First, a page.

Speakers: Christina Quast (Technische Universitaet Berlin (DE)) , Flavio Pisani (Universita e INFN, Bologna (IT)) , Georgios Voulgarakis (CERN) , Jose Maria Benlloch Rodriguez (Univ. of Valencia and CSIC (ES)) , Michela Paganini (Yale University (US)) , Mykhailo Dalchenko (Texas A & M University (US)) , Nikola Hardi (University of Novi Sad (RS)) , Tea Marasovic , Victoria Tokareva (Joint Institute for Nuclear Research)
      • The nature of neutrinos and the NEXT experiment 10m

        I will discuss one of the fundamental questions about neutrinos: are they their own antiparticles? NEXT (Neutrino EXperiment TPC) is trying to answer this question, we will see how it can be done and what the implications could be.

        Speaker: Jose Maria Benlloch Rodriguez (Univ. of Valencia and CSIC (ES))
      • Data acquisition system on gas-electron multiplier muon detectors in CMS at the LHC 10m

        GEM detectors are among the first detectors employing Zynq CPU coupled by high speed AXI bus to the FPGA in the backend electronic board. This allows to implement register-intensive operations as remote procedure calls, allowing fast detector calibration and convenient monitoring environment.

        Speaker: Mykhailo Dalchenko (Texas A & M University (US))
      • Speeding up C++ code for fun and profit 10m

        Quick overview of the techniques I used to speed up some physics code. Furthermore, introduction to roofline plots.

        Speaker: Christina Quast (Technische Universitaet Berlin (DE))
      • Autopilot for Linac4 H-Ion Source 10m

        A real-time failure-tracking & optimization software for the Linac4 H- Ion Source, making it even more of a black box than it already is!

        Speaker: Georgios Voulgarakis (CERN)
      • Parallel partial wave analysis for the BES-III experiment 10m

        Partial wave analysis is a fundamental technique for extracting hadron spectra and hadron decay properties. It is widely employed in current experiments in particle physics, particularly at BES-III.

        The analysis is typically performed using the event-by-event maximum likelihood method. For the BES-III experiment, fitting the accumulated data (about 1.225 billion J/psi decays) using currently employed software takes a long time, which significantly complicates and sometimes restricts data analysis. Fortunately, computing the likelihood function can be naturally parallelized. Thus the development of new multicore CPU's and GPU's makes using parallel programming technologies natural to decrease the data fitting time.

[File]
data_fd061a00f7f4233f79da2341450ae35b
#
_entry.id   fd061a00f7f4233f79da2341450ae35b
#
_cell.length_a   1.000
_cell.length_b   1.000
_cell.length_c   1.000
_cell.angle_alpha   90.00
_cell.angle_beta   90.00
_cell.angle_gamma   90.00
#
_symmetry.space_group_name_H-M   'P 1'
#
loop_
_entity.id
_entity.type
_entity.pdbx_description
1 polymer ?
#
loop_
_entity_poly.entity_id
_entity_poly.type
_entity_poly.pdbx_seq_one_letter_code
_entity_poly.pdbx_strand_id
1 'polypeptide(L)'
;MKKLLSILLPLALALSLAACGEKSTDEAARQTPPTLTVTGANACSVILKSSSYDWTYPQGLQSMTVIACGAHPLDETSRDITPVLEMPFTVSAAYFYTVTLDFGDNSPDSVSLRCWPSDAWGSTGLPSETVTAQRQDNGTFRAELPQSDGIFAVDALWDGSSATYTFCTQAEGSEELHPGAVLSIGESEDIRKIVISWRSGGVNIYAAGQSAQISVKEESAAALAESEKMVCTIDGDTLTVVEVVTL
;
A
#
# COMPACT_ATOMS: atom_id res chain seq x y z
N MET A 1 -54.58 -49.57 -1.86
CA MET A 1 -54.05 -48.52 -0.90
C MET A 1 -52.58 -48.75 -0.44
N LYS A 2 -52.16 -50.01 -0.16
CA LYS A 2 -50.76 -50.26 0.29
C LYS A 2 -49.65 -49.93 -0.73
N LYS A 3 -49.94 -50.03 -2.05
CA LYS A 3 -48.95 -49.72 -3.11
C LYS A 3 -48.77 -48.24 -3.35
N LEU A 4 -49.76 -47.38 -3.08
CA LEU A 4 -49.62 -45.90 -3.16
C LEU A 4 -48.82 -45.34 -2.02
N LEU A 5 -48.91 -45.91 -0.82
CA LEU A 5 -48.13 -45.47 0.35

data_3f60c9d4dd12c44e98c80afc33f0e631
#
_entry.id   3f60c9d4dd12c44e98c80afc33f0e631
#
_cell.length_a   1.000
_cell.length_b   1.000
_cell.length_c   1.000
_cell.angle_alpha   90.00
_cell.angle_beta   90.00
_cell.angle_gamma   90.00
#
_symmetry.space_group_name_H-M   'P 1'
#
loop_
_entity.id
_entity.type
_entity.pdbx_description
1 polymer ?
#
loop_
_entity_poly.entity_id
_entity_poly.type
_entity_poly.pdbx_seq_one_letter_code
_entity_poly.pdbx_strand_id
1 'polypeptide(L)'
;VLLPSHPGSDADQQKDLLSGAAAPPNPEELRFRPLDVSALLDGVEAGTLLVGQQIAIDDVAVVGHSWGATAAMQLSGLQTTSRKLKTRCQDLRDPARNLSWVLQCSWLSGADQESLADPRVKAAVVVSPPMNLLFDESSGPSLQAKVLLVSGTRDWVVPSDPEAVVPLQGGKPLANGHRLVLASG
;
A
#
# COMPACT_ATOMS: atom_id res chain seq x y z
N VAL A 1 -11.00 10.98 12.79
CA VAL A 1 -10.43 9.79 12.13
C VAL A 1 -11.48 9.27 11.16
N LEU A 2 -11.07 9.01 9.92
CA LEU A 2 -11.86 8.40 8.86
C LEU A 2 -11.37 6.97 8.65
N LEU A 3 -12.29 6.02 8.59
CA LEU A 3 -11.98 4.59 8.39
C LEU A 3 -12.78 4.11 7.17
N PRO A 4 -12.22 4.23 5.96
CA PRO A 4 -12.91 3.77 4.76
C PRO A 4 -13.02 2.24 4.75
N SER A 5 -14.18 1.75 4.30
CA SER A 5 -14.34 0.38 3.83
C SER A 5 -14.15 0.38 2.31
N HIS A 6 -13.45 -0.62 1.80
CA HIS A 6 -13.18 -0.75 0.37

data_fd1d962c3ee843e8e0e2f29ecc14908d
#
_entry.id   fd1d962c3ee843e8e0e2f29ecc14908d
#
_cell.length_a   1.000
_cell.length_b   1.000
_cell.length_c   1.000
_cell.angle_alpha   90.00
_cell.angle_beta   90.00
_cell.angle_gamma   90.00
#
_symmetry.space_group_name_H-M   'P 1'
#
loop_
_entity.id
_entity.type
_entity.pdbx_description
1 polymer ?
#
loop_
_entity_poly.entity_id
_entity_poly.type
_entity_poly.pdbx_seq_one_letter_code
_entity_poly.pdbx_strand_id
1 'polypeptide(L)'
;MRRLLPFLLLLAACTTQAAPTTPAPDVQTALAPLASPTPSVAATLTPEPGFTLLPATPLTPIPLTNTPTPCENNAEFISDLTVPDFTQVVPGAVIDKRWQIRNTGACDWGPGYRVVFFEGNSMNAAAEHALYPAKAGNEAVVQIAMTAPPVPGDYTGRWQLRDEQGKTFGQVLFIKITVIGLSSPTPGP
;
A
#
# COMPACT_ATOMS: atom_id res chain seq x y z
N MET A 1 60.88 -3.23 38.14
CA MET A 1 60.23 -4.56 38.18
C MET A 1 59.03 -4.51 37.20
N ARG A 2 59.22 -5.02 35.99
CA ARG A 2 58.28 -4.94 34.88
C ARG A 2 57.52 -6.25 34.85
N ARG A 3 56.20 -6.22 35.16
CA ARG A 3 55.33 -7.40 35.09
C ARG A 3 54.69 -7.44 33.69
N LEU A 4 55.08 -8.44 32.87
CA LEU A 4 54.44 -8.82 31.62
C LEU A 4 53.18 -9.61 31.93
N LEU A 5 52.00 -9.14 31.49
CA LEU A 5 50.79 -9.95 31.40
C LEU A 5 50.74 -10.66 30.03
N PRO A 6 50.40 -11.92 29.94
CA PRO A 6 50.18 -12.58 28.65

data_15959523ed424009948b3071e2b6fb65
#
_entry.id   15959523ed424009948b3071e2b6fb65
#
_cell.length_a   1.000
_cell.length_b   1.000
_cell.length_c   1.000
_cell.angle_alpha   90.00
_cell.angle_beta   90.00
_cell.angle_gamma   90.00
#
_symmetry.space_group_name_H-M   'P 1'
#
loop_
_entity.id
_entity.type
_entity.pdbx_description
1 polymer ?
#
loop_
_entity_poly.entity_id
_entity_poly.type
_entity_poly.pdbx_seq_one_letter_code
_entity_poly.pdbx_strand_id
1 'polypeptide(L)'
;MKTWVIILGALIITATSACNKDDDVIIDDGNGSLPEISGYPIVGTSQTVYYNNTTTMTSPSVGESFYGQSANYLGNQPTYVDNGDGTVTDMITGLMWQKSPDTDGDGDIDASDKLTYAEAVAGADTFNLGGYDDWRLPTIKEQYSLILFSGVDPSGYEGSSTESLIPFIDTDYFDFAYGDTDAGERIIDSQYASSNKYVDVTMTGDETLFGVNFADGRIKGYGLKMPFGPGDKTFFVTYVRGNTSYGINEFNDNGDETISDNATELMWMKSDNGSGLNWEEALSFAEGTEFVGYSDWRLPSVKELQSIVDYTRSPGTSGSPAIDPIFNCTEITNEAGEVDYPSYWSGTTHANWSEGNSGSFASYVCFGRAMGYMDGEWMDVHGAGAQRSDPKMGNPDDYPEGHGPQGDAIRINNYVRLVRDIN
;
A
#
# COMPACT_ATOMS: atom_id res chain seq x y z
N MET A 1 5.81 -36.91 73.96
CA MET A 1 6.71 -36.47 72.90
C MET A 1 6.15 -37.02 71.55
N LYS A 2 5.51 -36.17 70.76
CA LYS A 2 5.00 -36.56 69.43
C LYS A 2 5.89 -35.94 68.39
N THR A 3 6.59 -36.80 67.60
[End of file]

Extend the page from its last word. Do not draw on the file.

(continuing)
The talk will be about the development of highly scalable parallel framework for the partial wave analysis. The framework is intended to accelerate the calculations on modern multicore CPUs and CPU-like coprocessors by employing OpenMP parallel computing technology, high-performance computing optimizations like vectorization or aligned memory access, and offloading computationally intensive parts of the code to massively parallel co-processors.

        Current results will be presented.

        Speaker: Victoria Tokareva (Joint Institute for Nuclear Research)
      • Evolutionary code optimisation 10m

        Compilers optimise programs by transforming the code in such way that it improves performance, produces smaller executables or similar. It is very difficult to predict effects of a single transformation and even more difficult to predict how multiple transformations combine. Sometimes it's worth trying to compile programs many times, apply transformations even if improvement is uncertain and hopefully produce better results. I will present a quick overview of such optimisation techniques in past 40 years.

        Speaker: Nikola Hardi (University of Novi Sad (RS))
      • Simulating EM Calorimeter Showers with Generative Adversarial Networks 10m

        Simulation is a key component of physics analysis in particle physics and nuclear physics. The most computationally expensive simulation step is the detailed modeling of particle showers inside calorimeters. Full detector simulations are too slow to meet the growing demands resulting from large quantities of data; current fast simulations are not precise enough to serve the entire physics program. Therefore, we introduce CaloGAN, a new fast simulation based on generative adversarial neural networks (GANs). We apply the CaloGAN to model electromagnetic showers in a longitudinally segmented calorimeter. This represents a significant stepping stone toward a full neural network-based detector simulation that could save significant computing time and enable many analyses now and in the future. In particular, the CaloGAN achieves speedup factors comparable to or better than existing fast simulation techniques on CPU (100×-1000×) and even faster on GPU (up to ∼105×)) and has the capability of faithfully reproducing many aspects of key shower shape variables for a variety of particle types.

        Speaker: Michela Paganini (Yale University (US))
      • Interconnection networks simulations for computing systems dedicated to scientific applications 10m

        The increasing complexity of high performance computing system imposes careful network design and optimization. To optimize all the various parameters of an interconnection network we have to use highly accurate software simulations. In this presentation we will discuss a particular implementation of an interconnection network simulation and we will compare the performances of different network topologies and routing algorithms.

        Speaker: Flavio Pisani (Universita e INFN, Bologna (IT))
      • Early days of computer games 10m

        In this presentation, we are going to take a short trip down the memory lane and discuss the origins of computer games history.

        Speaker: Tea Marasovic
    • 17:30 18:00
      Closing session 30m
    • 18:00 20:00
      Free time 2h
    • 20:00 22:00
      Outside Closing Dinner 2h Zrno Soli

      Zrno Soli

      http://www.dobri-restorani.hr/restoran/zrno-soli/

      Zrno Soli

    • 09:00 14:00
      Departure 5h
Your browser is out of date!

Update your browser to view this website correctly. Update my browser now

×